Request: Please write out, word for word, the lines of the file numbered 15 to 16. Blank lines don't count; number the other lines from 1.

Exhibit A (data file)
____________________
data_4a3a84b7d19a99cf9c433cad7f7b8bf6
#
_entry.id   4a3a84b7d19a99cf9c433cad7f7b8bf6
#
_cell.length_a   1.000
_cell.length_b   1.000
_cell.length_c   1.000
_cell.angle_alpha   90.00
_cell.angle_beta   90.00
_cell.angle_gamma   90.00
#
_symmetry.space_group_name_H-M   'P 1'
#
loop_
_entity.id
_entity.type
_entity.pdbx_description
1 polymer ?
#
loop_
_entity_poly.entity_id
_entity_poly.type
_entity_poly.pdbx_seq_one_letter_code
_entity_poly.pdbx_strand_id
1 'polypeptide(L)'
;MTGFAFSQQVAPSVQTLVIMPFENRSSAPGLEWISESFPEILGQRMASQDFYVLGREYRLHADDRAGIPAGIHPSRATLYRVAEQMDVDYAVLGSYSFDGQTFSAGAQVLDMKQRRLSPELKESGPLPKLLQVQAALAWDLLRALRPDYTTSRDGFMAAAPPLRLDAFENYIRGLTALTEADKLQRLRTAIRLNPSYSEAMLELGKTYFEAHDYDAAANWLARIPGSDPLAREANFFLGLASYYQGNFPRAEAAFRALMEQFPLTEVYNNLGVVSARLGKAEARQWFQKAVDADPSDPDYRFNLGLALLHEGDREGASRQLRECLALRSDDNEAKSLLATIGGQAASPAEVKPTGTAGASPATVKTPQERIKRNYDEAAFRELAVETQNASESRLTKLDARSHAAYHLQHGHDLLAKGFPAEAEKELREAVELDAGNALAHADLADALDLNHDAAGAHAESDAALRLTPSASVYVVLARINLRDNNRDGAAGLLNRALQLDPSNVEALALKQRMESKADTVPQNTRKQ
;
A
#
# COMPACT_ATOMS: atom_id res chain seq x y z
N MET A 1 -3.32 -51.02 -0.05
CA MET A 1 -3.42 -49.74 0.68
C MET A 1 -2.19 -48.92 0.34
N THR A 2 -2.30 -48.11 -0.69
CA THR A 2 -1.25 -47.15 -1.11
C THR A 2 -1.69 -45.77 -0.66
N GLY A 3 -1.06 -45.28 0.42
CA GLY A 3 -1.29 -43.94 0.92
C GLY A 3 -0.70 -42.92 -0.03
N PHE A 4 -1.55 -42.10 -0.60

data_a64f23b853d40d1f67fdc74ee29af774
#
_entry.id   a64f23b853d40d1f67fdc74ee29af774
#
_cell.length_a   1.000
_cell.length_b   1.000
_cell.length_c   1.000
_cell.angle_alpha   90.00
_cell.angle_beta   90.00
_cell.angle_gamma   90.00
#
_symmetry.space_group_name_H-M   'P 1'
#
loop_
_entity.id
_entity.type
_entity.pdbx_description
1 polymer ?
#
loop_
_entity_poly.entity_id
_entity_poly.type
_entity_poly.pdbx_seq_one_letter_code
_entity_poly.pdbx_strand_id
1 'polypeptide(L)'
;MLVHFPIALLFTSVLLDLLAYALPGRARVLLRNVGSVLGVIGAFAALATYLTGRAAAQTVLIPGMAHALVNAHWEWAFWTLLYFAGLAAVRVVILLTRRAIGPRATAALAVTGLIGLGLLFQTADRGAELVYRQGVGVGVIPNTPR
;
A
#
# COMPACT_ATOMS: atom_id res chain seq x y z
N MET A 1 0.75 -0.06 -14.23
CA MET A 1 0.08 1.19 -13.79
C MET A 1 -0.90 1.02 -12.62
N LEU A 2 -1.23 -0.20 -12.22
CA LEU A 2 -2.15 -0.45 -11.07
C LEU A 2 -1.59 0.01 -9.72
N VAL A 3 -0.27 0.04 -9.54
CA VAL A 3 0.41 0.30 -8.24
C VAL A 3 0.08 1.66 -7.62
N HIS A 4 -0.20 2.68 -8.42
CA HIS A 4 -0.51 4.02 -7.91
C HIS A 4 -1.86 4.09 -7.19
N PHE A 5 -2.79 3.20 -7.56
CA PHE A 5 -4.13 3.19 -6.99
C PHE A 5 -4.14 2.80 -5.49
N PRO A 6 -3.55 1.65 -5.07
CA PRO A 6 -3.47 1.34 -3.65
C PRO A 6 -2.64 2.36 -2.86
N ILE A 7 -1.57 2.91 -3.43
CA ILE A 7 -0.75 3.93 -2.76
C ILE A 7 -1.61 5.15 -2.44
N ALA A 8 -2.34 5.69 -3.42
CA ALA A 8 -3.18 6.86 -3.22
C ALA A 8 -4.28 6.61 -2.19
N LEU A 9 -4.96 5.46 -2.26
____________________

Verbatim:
_entity.id
_entity.type